Updated: Jan 26
Are you back in the office? Do you work from home? Are you part of the hybrid generation? Where we work, when we work, and how we work continues to evolve, creating an atmosphere of uncertainty. Scheduling meetings brings a whole new set of logistics and requirements. With every new set of regulations and recommendations, we feel the impact – at home and work.
When the only constant is change, how do leaders create an atmosphere and a framework that helps people move from surviving to thriving? What do individuals and teams need now to be effective and productive?
One of the words we have heard a lot lately is empathy. The dictionary tells us that empathy is the ability to identify with or understand the perspective, experiences, or vulnerability of another. In these times that foment confusion, instability, and high levels of emotion, the importance of empathy in relationships is pretty easy to grasp. Still, it isn't always so easy to achieve. When you need to get things done, and some of your team is in the office, and others are on a screen from home, can you also cultivate empathy for their experience?
Perhaps a first step is understanding the vulnerability that everyone is feeling right now. Just re-read the first paragraph of this post to get a sense of what is triggering the vulnerability. Then add the personal circumstances of your colleagues and teammates - working remotely while juggling school mandates, sharing shaky Wi-Fi connections with a spouse who is also working from home, caring for an aging family member, and trying to negotiate best practices about the virus - all while trying to be effective at their job.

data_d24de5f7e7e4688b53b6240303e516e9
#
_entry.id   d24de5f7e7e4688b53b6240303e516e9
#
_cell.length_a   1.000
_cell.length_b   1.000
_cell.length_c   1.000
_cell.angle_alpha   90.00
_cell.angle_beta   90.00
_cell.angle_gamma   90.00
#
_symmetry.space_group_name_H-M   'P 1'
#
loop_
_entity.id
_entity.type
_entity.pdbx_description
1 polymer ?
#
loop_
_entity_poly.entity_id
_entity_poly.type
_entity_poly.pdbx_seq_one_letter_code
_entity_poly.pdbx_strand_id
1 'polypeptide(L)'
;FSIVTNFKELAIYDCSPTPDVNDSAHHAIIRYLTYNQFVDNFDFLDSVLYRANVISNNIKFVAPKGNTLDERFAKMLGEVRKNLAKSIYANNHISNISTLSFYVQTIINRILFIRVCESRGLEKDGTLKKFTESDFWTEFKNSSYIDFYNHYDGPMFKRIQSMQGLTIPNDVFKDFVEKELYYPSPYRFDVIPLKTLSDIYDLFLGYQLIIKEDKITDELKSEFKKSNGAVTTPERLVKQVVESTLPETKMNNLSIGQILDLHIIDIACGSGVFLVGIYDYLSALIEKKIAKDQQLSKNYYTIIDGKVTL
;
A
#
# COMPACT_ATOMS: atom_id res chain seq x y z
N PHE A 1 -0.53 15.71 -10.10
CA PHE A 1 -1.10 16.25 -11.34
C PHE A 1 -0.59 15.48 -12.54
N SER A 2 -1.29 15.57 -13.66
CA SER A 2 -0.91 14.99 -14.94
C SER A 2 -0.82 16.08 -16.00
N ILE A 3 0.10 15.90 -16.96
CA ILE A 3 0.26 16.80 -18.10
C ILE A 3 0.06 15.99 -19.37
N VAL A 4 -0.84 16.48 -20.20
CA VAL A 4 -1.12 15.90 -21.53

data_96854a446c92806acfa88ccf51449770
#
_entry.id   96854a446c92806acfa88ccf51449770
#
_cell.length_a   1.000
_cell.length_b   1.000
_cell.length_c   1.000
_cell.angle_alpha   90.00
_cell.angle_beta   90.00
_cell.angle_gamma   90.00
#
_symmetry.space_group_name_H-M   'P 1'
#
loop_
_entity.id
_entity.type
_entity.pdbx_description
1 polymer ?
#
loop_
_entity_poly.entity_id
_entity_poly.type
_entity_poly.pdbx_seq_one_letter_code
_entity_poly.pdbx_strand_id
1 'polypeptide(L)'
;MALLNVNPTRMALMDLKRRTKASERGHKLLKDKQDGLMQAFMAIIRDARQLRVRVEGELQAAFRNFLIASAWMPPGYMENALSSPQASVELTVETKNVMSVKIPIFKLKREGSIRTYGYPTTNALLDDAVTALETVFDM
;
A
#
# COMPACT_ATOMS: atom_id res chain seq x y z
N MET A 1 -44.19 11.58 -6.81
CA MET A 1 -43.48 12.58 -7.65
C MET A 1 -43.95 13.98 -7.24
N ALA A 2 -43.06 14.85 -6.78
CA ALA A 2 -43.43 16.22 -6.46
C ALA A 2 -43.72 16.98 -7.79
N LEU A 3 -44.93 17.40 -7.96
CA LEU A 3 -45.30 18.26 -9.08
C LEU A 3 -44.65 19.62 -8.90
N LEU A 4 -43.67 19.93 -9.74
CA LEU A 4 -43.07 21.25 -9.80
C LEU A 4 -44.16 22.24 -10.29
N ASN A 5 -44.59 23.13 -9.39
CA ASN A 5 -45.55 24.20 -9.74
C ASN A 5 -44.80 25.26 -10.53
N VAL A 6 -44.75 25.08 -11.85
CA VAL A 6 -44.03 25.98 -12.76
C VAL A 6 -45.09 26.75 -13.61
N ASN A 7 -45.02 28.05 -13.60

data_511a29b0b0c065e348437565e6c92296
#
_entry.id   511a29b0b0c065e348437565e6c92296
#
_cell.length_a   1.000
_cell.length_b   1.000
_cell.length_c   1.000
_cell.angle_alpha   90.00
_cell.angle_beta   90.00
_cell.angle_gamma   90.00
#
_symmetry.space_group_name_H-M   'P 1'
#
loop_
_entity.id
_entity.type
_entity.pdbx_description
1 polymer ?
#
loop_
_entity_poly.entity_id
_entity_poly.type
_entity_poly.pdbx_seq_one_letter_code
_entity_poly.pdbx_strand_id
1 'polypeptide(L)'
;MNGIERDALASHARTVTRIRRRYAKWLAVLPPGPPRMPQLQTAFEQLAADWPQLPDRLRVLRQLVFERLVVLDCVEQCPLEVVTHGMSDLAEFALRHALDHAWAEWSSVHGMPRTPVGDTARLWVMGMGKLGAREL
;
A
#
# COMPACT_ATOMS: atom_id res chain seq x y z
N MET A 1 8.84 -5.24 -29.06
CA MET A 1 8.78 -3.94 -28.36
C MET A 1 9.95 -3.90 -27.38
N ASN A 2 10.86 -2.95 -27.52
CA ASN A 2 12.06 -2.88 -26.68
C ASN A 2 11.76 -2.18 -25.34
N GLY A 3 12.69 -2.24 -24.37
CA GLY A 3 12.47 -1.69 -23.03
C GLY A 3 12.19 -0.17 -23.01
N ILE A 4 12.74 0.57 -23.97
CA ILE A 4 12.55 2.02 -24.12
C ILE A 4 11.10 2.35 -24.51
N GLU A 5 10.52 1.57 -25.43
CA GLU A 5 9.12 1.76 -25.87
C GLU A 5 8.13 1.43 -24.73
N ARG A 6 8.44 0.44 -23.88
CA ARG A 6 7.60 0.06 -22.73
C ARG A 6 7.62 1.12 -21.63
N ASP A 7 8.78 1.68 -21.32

When we already feel vulnerable, telling others that we need help with a task, that we disagree with a direction, or that we’ve made a mistake can feel like a huge personal risk.
When we already feel vulnerable, telling others that we need help with a task, that we disagree with a direction, or that we’ve made a mistake can feel like a huge personal risk. More than ever, and especially in the digital workplace, a leader’s job is to create a culture where people can do just that. Amy Edmonson, Novartis Professor of Leadership and Management at the Harvard Business School, defines the conditions that encourage personal risk-taking as psychological safety. She says, “Psychological safety exists when people feel their workplace is an environment where they can speak up, offer ideas, and ask questions without fear of being punished or embarrassed.”
Leaders must model the behaviors and mindsets they want to nurture in others. Here are some questions to consider as you think about creating psychological safety in your organization.
How do you react when a team member disagrees with you?
How much room do you have for divergent thinking?
How do you react when someone on your team makes a mistake?
How easy is it for you to ask for help from your team when things in your life are difficult?
Acknowledging vulnerability - yours and others - is the first step to creating the conditions for psychological safety to take root.
Maybe the best way to ride the waves of change is to acknowledge that we are all vulnerable to its effects and, in that vulnerability, our best way to safety is paddling together.
ABOUT THE AUTHOR
Christine Strong is the Chief of Staff and Consultant of The TAI Group.